Japanese Movie Posters of 10 David Lynch Films

mulhollanddrive

If a Japan­ese cinephile likes Amer­i­can movies, they prob­a­bly love David Lynch. I don’t mean to present this as an iron­clad rule, but it cer­tain­ly holds true among my friends. Just as many Amer­i­cans find some­thing inter­est­ing­ly askew in the fruits of mod­ern Japan­ese cul­ture, pre­sum­ably Lynch’s Japan­ese fans expe­ri­ence his brand of off-kil­ter Amer­i­cana — some­times far off-kil­ter Amer­i­cana — just as rich­ly. Observers not par­tic­u­lar­ly famil­iar with David Lynch have dis­missed him as “weird,” just as those not par­tic­u­lar­ly famil­iar with Japan have dis­missed it as “weird.” But those of us famil­iar with both the film­mak­er and the coun­try know that they sim­ply oper­ate on dif­fer­ent, and fas­ci­nat­ing, sets of sen­si­bil­i­ties.

LostHighway

You can see these worlds col­lide in Bib­liok­lep­t’s post on Japan­ese posters adver­tis­ing David Lynch films. At the top of the post, we have the omi­nous­ly intrigu­ing one-sheet for Mul­hol­land Dri­ve (or, ren­dered here in katakana script, “Maruho­ran­do Doraibu”), Lynch’s crit­i­cal­ly acclaimed 2001 pic­ture that, con­cep­tu­al­ly, began as a tele­vi­sion series to fol­low up Twin Peaks. “Watashi no ata­ma wa dou­ka shiteiru,” reads the text between the faces of stars Lau­ra Har­ring and Nao­mi Watts, which I trans­late to “Some­thing is the mat­ter with my head” — a viable tagline, come to think of it, for most of Lynch’s works. Just above you’ll find the poster for a per­son­al Lynch favorite, Lost High­way (“Rosu­to Haiuei”), clear­ly also pitched across the Pacif­ic as the direc­tor’s mid-nineties come­back. And the chill­ing near­ly abstract image below rep­re­sents the chill­ing, abstract movie that start­ed it all, 1977’s Eraser­head — or, Ireiza­a­hed­do:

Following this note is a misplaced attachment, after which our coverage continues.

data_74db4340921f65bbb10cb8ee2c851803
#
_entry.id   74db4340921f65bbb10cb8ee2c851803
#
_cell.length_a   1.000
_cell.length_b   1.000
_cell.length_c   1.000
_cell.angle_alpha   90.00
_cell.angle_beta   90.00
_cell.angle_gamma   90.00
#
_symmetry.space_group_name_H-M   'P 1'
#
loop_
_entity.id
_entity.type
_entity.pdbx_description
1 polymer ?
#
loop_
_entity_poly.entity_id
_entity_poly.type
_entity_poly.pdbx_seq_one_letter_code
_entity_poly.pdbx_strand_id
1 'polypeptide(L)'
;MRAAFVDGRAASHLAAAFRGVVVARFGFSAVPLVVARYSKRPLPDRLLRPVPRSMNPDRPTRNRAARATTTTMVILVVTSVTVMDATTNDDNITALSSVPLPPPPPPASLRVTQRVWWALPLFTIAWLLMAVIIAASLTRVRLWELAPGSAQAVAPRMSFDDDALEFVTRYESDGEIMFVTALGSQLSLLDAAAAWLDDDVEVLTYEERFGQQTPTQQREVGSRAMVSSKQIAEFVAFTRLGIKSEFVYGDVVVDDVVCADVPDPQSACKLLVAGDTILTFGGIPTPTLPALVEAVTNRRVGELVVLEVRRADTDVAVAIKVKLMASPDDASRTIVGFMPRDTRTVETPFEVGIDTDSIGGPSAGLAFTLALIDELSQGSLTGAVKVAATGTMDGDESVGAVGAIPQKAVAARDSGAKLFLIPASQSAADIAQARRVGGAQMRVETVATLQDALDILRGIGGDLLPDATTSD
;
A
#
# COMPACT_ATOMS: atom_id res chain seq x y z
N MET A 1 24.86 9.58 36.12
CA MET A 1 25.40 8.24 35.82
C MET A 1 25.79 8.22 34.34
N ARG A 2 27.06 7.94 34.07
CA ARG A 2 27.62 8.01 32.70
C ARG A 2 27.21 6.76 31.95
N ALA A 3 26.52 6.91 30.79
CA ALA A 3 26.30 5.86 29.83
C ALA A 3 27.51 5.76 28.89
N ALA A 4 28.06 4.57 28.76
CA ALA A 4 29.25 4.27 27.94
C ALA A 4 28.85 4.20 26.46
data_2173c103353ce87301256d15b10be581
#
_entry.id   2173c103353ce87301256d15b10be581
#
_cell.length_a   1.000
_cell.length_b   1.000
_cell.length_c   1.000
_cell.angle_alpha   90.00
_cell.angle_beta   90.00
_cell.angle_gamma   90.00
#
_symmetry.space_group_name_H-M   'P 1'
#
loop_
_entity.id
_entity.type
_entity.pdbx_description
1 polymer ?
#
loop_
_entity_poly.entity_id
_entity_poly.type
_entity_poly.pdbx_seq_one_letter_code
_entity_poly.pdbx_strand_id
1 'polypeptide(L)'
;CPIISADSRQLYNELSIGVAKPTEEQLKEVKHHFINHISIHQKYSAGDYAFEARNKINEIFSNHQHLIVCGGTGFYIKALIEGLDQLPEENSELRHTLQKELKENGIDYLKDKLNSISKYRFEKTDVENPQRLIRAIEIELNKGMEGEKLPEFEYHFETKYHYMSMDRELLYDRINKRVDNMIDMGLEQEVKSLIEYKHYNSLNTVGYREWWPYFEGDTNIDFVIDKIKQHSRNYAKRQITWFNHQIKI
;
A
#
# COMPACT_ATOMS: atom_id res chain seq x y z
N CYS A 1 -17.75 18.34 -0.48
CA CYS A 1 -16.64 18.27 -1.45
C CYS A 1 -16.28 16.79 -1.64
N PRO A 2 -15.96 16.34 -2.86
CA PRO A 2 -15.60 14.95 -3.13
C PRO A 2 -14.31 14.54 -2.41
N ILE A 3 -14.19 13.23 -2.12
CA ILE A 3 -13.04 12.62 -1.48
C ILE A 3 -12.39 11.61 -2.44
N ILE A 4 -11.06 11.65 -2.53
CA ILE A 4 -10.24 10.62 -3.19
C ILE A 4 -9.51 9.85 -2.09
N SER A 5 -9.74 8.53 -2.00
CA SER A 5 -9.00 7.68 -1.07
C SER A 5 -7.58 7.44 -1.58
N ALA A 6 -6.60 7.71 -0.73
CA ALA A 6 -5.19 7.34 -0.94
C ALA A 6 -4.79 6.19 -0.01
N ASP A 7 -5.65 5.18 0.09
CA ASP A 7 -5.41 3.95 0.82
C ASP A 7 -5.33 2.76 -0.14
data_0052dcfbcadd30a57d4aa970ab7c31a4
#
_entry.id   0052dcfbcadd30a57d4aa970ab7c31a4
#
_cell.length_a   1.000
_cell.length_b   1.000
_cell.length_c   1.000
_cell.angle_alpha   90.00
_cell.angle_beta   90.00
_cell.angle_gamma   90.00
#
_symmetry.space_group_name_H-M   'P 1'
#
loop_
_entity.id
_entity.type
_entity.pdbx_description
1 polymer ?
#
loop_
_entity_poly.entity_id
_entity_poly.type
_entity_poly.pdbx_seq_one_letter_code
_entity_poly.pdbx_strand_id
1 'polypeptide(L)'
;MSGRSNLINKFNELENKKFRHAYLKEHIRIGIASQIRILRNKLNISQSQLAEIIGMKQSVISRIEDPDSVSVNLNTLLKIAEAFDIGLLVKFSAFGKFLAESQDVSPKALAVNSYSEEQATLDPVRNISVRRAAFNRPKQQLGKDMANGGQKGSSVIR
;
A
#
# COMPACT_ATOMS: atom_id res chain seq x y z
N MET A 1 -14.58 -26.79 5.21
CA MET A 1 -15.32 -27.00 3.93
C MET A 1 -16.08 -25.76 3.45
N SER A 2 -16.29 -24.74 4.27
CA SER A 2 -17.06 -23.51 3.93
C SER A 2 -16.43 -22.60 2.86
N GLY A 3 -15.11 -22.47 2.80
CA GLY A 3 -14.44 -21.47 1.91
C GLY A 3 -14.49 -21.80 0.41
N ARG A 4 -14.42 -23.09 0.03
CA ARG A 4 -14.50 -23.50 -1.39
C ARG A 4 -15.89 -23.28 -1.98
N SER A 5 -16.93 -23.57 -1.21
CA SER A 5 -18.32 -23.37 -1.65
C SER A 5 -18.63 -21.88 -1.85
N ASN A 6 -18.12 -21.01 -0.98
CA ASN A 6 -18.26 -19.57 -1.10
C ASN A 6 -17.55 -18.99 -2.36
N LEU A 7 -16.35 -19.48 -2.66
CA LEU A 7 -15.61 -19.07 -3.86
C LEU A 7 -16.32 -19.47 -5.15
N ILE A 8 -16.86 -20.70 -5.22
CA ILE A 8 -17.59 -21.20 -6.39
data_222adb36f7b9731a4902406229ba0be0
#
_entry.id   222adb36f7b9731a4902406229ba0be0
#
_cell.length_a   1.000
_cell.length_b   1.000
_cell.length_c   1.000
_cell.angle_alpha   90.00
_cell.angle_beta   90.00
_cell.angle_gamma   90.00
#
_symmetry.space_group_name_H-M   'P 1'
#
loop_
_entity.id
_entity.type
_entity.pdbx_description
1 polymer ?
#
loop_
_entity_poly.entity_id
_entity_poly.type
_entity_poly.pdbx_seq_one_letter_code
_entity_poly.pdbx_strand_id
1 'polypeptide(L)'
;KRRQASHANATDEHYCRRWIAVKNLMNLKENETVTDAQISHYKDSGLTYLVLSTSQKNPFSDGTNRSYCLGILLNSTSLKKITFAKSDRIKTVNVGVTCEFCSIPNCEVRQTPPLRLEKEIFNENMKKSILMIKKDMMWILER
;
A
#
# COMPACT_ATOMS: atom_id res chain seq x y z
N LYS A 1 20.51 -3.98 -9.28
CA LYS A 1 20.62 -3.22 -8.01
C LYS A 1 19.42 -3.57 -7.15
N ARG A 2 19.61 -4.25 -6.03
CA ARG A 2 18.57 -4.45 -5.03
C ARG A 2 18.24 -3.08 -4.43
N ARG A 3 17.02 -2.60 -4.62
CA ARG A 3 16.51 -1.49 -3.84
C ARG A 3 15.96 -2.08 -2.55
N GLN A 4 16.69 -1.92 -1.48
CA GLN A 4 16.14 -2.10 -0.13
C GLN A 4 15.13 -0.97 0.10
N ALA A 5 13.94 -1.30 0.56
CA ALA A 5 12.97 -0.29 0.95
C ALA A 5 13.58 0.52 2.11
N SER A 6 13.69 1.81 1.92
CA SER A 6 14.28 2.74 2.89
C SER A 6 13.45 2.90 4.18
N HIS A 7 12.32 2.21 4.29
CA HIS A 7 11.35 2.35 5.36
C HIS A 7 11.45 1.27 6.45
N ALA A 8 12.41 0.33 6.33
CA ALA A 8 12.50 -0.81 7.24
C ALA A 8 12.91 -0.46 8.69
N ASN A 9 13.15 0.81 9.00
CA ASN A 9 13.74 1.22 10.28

Eraserhead

Relat­ed Con­tent:

Eraser­head Sto­ries: David Lynch on the Mak­ing of His Famous­ly Night­mar­ish Movie

David Lynch’s Sur­re­al Com­mer­cials

David Lynch in Four Move­ments: A Video Trib­ute

Col­in Mar­shall hosts and pro­duces Note­book on Cities and Cul­ture and writes essays on lit­er­a­ture, film, cities, Asia, and aes­thet­ics. He’s at work on a book about Los Ange­lesA Los Ange­les Primer. Fol­low him on Twit­ter at @colinmarshall.


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